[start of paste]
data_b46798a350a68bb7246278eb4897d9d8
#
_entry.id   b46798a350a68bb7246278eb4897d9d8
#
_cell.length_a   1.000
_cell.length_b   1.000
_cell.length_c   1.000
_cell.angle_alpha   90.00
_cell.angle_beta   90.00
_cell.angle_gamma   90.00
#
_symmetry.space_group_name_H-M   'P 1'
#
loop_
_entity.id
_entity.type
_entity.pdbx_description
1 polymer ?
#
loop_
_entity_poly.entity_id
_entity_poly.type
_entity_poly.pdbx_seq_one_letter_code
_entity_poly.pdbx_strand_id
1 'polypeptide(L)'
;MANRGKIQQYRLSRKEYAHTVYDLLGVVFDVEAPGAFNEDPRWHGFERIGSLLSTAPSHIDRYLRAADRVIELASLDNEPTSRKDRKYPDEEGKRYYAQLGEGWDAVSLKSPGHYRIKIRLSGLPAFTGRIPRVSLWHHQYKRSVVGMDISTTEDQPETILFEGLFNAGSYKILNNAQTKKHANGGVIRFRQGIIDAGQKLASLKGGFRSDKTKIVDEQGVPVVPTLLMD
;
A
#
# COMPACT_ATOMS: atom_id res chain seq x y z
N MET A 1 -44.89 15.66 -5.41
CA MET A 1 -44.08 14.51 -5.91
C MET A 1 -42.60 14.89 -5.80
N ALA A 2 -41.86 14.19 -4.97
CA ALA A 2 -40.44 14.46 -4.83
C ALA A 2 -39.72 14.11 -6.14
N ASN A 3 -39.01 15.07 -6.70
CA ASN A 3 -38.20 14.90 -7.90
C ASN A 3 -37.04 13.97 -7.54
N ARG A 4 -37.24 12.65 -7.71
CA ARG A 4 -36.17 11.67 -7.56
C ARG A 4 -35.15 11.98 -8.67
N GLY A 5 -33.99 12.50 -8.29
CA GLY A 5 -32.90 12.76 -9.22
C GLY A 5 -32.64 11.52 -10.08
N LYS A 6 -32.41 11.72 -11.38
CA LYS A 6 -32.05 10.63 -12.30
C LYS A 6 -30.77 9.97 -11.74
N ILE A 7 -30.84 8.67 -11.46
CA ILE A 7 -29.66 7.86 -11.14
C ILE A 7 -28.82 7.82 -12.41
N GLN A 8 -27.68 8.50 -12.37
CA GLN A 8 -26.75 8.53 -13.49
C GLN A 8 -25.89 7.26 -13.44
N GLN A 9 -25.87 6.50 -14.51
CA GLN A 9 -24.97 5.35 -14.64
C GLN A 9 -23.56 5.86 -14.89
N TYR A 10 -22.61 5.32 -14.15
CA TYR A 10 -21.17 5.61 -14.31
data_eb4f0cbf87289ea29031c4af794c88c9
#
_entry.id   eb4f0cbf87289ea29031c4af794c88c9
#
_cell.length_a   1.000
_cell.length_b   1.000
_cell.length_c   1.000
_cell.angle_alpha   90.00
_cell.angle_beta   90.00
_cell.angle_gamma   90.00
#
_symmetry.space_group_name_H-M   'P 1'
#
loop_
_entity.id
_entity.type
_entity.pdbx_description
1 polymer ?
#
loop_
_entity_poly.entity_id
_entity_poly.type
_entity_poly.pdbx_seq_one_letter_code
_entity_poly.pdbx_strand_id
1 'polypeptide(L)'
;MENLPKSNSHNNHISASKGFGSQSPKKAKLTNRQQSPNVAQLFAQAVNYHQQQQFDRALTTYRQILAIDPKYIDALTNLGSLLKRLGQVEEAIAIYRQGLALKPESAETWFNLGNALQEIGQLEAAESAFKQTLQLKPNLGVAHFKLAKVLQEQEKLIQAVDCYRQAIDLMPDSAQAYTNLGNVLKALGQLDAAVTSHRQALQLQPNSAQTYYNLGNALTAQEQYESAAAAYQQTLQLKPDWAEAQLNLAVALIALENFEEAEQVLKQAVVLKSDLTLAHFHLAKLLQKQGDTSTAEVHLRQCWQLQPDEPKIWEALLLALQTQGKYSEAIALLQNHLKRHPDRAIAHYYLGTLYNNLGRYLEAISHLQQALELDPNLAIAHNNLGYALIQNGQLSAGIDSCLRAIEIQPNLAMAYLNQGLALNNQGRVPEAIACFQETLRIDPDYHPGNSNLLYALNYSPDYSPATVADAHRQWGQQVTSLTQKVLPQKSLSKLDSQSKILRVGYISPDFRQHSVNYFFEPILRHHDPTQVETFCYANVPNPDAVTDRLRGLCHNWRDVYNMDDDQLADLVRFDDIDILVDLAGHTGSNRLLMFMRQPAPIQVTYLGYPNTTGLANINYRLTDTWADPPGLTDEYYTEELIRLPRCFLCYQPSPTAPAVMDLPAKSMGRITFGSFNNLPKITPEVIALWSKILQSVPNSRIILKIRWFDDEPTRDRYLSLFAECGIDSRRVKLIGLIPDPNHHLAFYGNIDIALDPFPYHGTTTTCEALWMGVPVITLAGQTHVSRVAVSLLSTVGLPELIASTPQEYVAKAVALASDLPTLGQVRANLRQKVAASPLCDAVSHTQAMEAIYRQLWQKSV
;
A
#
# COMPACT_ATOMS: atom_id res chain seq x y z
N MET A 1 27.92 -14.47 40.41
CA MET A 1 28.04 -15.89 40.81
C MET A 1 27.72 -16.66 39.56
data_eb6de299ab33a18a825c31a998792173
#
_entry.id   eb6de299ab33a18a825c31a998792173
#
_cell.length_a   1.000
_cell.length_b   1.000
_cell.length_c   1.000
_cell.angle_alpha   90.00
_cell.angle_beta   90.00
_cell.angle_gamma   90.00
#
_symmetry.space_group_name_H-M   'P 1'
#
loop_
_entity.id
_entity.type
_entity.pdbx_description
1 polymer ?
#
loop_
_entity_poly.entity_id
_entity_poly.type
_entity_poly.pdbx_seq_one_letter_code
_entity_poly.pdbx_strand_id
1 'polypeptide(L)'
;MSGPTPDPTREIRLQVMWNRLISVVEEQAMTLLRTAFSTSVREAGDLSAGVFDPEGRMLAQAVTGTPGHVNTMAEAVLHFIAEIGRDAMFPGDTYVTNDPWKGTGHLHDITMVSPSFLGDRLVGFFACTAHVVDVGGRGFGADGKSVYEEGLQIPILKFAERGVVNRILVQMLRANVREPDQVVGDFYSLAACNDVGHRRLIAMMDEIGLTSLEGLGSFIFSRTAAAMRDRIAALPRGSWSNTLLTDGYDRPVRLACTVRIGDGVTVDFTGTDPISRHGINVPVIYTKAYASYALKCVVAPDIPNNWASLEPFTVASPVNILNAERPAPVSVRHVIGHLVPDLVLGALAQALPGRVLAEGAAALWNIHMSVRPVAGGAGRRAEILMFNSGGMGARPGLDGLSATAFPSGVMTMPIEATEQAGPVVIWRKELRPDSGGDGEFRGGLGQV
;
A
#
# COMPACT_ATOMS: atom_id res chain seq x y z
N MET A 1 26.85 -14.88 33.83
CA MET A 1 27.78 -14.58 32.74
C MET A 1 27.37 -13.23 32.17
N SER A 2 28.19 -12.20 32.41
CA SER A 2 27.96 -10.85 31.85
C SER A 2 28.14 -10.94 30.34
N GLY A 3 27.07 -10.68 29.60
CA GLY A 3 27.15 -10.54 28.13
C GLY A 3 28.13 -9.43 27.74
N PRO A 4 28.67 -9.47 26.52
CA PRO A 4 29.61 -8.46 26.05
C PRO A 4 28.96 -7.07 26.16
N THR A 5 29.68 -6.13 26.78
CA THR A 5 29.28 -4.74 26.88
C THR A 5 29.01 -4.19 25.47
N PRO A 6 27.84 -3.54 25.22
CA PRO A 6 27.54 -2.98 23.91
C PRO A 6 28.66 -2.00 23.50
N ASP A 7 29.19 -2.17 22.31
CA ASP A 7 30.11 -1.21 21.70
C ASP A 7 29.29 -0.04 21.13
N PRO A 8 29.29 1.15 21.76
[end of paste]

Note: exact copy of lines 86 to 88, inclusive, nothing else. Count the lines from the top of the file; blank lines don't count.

;
A
#